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Fishing ForecastFishing Report

Fly Fishing Forecast July 27th – August 3rd

By July 28, 2016April 14th, 2018No Comments

“Dave was never on time for work. He was always early.” ~ Terry Ring

That is because it wasn’t work for Dave; it was his passion. Let’s all try to be a little more like Dave. Whether at work or on the water, go fishing with Super Dave in your heart.

The fishing remains spotty on the Creek. Low flows in the Upper Preserve are forcing most of the fish to seek the protection of deeper, cooler water. Traditionally, this week and the next are the peak of the Trico hatch, and then it slowly dwindles into the latter part of August. Due to early morning winds, the Trico hatch has been very unpredictable. Still, there should still be several more solid Trico spinner falls on the horizon. Along with the Tricos in the morning, you will also see Baetis, Callibaetis, and PMDs. If you go, be sure you have the right leader, tippet and flies to fish these complex hatches. I recommend a 12 foot leader to 6X along with Trico and Baetis spinners in size 22 and 24. The fish can be very selective at this stage of the hatch and a perfect drift matched with a the right fly are a must to be successful. During the middle of the day, the Damsels and Callibaetis are the main fare. Hoppers, beetles, and ants are also working if there is a slight wind chop on the surface. In the evenings, there is a smorgasbord of bugs right at sun down. For twilight fishing, always have a few flies that are easy to see in the fading light.

The Wood is fishing very well. There are prolific numbers of small fish from 3 to 8 inches in most every fishable run along with a few larger trout. This is a very good sign and bodes well for the future of this wild fishery. In the mornings, there have been strong hatches of Tricos and PMDs depending on the stretch of river you are on. During the heat of the day, grass hoppers are a good option. Caddis have also been very good in the evening. Fishing small parachute patterns or dry dropper rigs in the shallow riffles or seams along the sides of the heavy water is best. For flies try small (12-16) yellow Stimulators, Elk Hair Caddis, Parachute Hare’s Ear, Adams, or Purple Haze trailed by a Rainbow Warrior, Zebra Midge, or Bishop’s Dynamite in size 18 and 16.

If you like small stream fishing, Warms Springs is a great option. The hatches are very similar to the Wood and can often be even more prolific. With the low flows, the fish are concentrated in the deeper water and around cover. Also, Fish and Game keeps this river well stocked around the bridges. For flies, yellow or orange Stimulators or Spruce Moth patterns are good on top. Tying on a dropper is a good idea as well; Bishop’s Dynamite, Zebra Midge, Pheasant Tails, and Prince Nymphs all work well.

The flows have dropped making the upper river around Stanley very easy to walk and wade. Also, we are still floating the lower river and the fishing for bank sipping trout remains very good. Spruce moths are the starting to make an appearance and a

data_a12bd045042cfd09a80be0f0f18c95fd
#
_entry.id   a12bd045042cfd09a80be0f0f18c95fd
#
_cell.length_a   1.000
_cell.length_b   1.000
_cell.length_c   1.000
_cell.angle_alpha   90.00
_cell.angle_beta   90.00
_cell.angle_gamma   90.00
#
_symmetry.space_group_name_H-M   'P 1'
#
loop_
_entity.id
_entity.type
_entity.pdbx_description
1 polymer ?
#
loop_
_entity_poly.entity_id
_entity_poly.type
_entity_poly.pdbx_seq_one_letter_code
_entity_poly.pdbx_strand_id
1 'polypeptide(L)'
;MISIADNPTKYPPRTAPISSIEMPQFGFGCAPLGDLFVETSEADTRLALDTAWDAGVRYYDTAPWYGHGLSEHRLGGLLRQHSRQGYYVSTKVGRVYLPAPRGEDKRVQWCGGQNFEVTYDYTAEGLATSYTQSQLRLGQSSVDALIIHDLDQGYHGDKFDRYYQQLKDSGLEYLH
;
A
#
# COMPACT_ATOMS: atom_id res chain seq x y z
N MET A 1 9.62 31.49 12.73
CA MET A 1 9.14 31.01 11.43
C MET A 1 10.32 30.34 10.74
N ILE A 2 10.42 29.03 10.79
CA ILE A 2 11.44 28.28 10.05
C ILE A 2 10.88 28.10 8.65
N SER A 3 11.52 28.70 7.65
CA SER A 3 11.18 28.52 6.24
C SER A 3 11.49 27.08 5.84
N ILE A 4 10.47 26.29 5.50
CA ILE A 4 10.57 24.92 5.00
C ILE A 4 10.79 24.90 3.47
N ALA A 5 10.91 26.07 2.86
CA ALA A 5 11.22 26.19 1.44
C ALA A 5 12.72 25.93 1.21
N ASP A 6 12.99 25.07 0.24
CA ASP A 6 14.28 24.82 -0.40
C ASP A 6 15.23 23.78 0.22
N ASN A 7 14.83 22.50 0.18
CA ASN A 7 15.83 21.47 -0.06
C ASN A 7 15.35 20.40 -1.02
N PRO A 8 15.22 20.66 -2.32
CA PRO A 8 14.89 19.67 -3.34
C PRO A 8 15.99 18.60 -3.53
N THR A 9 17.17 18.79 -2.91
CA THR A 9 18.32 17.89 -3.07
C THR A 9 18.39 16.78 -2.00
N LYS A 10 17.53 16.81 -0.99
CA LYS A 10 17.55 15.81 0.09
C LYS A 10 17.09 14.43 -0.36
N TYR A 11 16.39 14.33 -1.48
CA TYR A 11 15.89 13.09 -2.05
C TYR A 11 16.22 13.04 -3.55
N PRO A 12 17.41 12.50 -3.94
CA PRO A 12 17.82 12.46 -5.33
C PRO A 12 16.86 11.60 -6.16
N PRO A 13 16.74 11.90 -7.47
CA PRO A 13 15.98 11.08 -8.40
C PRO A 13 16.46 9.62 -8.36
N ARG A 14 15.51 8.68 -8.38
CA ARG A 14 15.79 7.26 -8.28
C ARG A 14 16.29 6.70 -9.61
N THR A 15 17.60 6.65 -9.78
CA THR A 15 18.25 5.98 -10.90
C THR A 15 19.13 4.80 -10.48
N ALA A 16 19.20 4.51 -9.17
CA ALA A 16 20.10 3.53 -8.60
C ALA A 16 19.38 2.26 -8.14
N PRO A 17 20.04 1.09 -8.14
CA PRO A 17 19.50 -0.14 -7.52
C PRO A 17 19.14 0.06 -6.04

size 16 or 14 cream colored Elk Hair Caddis works well to imitate this bug. Focus on the areas that are heavily wooded with evergreens and you will find the moth. Small hoppers and stimulators are also very effective. Fishing dry dropper style with size 14-16 bead head nymphs is also productive. Valley, Marsh, and Bear Valley Creeks are all fishing well.

Finally, The flows are creeping up and are now close to 450 CFS; they may continue to rise as irrigation demands increase down stream. For most, this flow is simply too high to fish comfortably. For those willing to seek fishable water, nymphing is the most productive technique. Try a variety of different nymphs: San Juan Worms, King Prince, PTs, and small Beatis and Midge patterns. Large crane flies may be skittering across the water, so have some Mackay Specials in your box.

Reports have run the gamut from excellent to slow on the upper Lost. It remains true that the anglers that move around and cover a ton of water will find fish, and sometimes nice fish. The East Fork above Wildhorse Creek is very wadable now, but the fishing pressure has made the fishing a bit tough. If you hit a stretch that has been rested for a few days it can still be excellent. The main stem of the river below the North Fork is also becoming more accessible and is worth exploring. You can still cast big attractor flies, but if you get a refusal, switch to a smaller Parachute Adams, PMD or Purple Haze. If that does not work, try small nymphs, like Rainbow Warriors, Bishop’s Dynamite, Pheasant tails or Prince Nymphs.

The flows remain around 1700 CFS. The fishing has slowed a bit now that the Salmon flies have disappeared, but hoppers are now clattering up and down the canyon keeping the fish looking for a big meal. Also, Pinks Alberts are hatching around the riffles throughout the day. Of course, caddis cloud the air in the evenings and you should pack a good selection of Trailing Shuck Caddis and traditional Elk Hair Caddis in brown and olive sizes 18 to 14. Nymphing the riffles and seams with large stone fly imitations, caddis larva, and small zebra midge is effective for trout and whitefish.

This is a good time to take the family to Lake Creek, Penny Lake, or Gaver’s Lagoon. All the ponds have been stocked and will receive regular stockings throughout the summer season. Whatever style of fishing you want to do, we are your headquarters. So drop on by before you take your family fishing and we will make sure you have the right gear to be successful.



Silver Creek

Big Wood

South Fork of the Boise

The Salmon

The Big Lost

93 cfs

234 cfs

1730 cfs

587 cfs

479 cfs